The molded shoe is then removed from the plaster cast by breaking the cast with suitable blows of a hammer.
Such a shoe is comfortable throughout its life since the sponge rubber insole 1 3 is fenced in and united to a resilient boat-like element 15.
This invention is disclosed by a specific embodiment illustrating the novel concept, which concept is oi' generic scope as claimed herein.
A custom made shoe comprising a first layer cloth insole having a foot shaped toe high cavity having a base portion therein; a flexible cord disposed peripherally about said insole and adhesively secured thereto; a second sponge rubber insole tapered at its edge secured adhesively to said cloth insole with .the tapered edge engaging said cord; a third insole layer of cloth secured adhesively to said rubber insole; a ilexible latex composition containing cork ller adhesively disposed onto said third layer of cloth; a wedge shaped flexible rubber heel adhesively secured to said flexible latex composition; exterior lining means adhesively secured to said insoles to form the rupper portion of said shoe and a lrubber wearing exterior sole adhesively secured to said latex composition at the front ofthe shoe and to said heel.
References Cited by the Examiner UNITED STATES PATENTS 1,630,135 5/27 Roberts 36-44 1,807,341 5/31 Messler 36-44 X 2,055,574 9/36 Hartl 36-44 2,917,757 12/59 Scholl 12-146 FOREIGN PATENTS 1,081,808 6/54 France. 1,084,290 7/ 54 France.
' JORDAN FRANKLIN, Primary Examiner.
Then a paste composition 15 of suitably nely ground FRANK I. COHEN, Examiner.
|Cited Patent||Filing date||Publication date||Applicant||Title|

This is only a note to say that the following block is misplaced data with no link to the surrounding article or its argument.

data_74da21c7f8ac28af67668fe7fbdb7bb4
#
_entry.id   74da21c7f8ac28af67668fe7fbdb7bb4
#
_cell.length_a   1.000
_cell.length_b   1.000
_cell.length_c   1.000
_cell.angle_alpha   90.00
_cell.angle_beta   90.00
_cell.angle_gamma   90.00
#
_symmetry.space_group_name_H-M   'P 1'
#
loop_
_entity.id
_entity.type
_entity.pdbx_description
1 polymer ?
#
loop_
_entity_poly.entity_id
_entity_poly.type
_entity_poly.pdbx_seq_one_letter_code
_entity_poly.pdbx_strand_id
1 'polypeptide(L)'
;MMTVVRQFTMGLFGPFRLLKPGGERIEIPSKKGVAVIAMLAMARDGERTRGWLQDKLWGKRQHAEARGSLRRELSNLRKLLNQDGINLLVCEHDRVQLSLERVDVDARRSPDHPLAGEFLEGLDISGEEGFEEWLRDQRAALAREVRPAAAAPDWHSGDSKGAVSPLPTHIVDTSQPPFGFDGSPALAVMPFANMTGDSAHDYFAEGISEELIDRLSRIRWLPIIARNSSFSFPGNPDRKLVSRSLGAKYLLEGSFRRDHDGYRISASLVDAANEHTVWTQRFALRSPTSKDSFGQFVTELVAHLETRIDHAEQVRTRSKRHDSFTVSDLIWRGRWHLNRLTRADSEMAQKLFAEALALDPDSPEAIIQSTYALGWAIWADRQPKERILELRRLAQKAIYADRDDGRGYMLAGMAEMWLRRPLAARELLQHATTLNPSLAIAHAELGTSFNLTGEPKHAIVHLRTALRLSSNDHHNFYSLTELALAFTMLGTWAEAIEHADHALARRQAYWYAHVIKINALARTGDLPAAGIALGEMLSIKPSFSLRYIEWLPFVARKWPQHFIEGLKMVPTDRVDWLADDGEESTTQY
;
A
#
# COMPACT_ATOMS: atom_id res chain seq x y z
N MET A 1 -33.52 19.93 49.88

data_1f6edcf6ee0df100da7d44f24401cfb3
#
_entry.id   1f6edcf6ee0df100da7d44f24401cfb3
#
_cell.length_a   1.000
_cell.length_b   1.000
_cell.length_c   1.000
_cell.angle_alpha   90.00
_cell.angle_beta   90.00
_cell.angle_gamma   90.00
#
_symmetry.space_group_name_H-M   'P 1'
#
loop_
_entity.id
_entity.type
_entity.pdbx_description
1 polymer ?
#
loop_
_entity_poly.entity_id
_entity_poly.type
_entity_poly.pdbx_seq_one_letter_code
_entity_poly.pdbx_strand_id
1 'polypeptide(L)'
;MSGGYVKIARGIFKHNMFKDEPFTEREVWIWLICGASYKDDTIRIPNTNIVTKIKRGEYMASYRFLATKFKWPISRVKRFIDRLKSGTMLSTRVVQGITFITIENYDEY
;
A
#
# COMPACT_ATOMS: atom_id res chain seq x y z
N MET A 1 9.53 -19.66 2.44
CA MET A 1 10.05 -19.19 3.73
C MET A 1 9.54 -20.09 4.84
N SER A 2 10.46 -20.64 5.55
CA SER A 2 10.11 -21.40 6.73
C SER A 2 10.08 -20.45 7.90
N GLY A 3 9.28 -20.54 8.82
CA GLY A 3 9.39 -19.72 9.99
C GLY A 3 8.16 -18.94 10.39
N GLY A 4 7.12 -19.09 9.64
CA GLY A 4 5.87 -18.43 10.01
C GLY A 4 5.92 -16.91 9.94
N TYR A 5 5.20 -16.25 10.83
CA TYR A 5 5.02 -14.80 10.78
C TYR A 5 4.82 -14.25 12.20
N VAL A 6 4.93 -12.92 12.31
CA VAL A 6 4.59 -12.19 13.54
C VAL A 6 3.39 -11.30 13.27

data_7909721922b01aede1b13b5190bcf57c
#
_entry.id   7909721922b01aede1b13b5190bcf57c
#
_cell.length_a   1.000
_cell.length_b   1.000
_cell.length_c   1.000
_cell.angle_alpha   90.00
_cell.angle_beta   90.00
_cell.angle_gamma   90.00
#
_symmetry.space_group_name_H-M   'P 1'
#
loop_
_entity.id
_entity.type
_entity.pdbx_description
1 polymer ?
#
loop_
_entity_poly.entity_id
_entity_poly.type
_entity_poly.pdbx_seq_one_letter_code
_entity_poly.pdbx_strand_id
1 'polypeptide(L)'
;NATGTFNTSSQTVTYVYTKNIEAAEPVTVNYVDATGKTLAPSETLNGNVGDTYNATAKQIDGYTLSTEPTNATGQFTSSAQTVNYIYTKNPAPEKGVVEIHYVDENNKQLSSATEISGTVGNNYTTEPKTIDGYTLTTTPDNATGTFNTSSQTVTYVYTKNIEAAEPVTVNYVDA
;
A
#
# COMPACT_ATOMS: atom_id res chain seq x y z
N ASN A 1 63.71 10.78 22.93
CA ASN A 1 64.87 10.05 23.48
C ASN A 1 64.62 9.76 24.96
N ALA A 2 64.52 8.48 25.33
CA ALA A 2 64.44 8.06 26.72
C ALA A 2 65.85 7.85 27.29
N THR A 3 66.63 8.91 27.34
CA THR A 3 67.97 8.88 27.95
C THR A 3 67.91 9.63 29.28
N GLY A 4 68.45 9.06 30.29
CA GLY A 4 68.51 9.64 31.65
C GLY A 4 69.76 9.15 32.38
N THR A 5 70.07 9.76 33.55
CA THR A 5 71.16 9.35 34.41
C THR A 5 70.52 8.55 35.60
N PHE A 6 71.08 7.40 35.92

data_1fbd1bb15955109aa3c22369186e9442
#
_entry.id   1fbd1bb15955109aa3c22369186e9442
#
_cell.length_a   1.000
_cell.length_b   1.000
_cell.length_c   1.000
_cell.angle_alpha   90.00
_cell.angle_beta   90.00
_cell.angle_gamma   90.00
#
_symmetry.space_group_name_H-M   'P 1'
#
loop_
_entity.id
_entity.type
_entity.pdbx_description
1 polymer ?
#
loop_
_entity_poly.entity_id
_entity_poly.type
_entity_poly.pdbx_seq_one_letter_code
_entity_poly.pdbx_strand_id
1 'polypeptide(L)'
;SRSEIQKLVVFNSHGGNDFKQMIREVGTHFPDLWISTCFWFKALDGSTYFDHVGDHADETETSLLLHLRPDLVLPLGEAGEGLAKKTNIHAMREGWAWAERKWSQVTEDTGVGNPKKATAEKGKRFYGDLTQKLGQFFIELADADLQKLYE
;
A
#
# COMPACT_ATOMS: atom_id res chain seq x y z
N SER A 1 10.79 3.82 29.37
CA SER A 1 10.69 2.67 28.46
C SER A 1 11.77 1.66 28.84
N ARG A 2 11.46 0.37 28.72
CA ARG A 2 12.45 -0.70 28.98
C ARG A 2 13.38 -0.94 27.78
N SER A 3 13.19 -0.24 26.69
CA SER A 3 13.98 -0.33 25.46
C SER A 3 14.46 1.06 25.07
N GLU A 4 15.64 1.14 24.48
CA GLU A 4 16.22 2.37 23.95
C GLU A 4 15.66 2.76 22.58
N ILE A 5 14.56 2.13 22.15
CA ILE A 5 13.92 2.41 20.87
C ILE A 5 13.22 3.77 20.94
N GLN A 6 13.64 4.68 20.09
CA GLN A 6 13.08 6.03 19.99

|US1630135 *||Jul 30, 1926||May 24, 1927||Roberts Charles A||Insole|
|US1807341 *||Oct 29, 1927||May 26, 1931||Madge Messler||Cushioning insole for boots and shoes|
|US2055574 *||Nov 9, 1934||Sep 29, 1936||Josef Muller||Insole|
|US2917757 *||Nov 13, 1957||Dec 22, 1959||William M Scholl||Method of fitting an orthopedic article of footwear|
|FR1081808A *||Title not available|
|FR1084290A *||Title not available|
|Citing Patent||Filing date||Publication date||Applicant||Title|
|US3300880 *||May 27, 1964||Jan 31, 1967||Marbill Company||Casual type shoe with heelsupporting wedge|
|US3373512 *||Aug 24, 1966||Mar 19, 1968||Sidney H. Jacobson||Foot cover|
|US3535799 *||Apr 30, 1969||Oct 27, 1970||Onitsuka Kihachiro||Athletic shoes|
|US3577858 *||Jul 30, 1969||May 11, 1971||Ro Search Inc||Footwear|
|US4078321 *||Oct 12, 1976||Mar 14, 1978||Famolare, Inc.||Shock absorbing athletic shoe with air cooled insole|
|US4123856 *||Aug 5, 1977||Nov 7, 1978||Lawson Bobbie G||Kicking shoe|
|US4133118 *||May 6, 1977||Jan 9, 1979||Khalsa Gurujot S||Footwear construction|
|US4878301 *||Jun 24, 1988||Nov 7, 1989||Asics Corporation||Sports shoe|
|US5625965 *||Jun 14, 1995||May 6, 1997||Wolverine World Wide, Inc.||Stand easy shoe insert|
|US5714098 *||Dec 20, 1995||Feb 3, 1998||Nike, Inc.||Footwear fitting method|
|US5879725 *||Sep 9, 1997||Mar 9, 1999||Nike, Inc.||Footwear fitting system|
|US20030196352 *||Mar 25, 2003||Oct 23, 2003||Bledsoe Gary R.||Walking boot for diabetic and other patients|
|US20070039208 *||Mar 2, 2006||Feb 22, 2007||Fila Luxembourg S.A.R.L.||Adaptable shoe having an expandable sole assembly|
|US20070039209 *||Mar 2, 2006||Feb 22, 2007||Fila Luxembourg S.A.R.L.||Method and system for providing a customized shoe|
|US20070043582 *||Mar 2, 2006||Feb 22, 2007||Fila Luxembourg S.A.R.L.||Method and system for providing customized footwear to a retail consumer|
|US20080141562 *||Dec 13, 2006||Jun 19, 2008||Fila Luxembourg S.A.R.L.||Adjustable arch support assembly|
|WO1997022273A1 *||Dec 20, 1996||Jun 26, 1997||Nike International Ltd.||Footwear fitting system|
|U.S. Classification||36/93, 36/44, 36/104, 12/142.00R|
|Cooperative Classification||A43B7/141, A43B13/38|
|European Classification||A43B7/14A10, A43B13/38|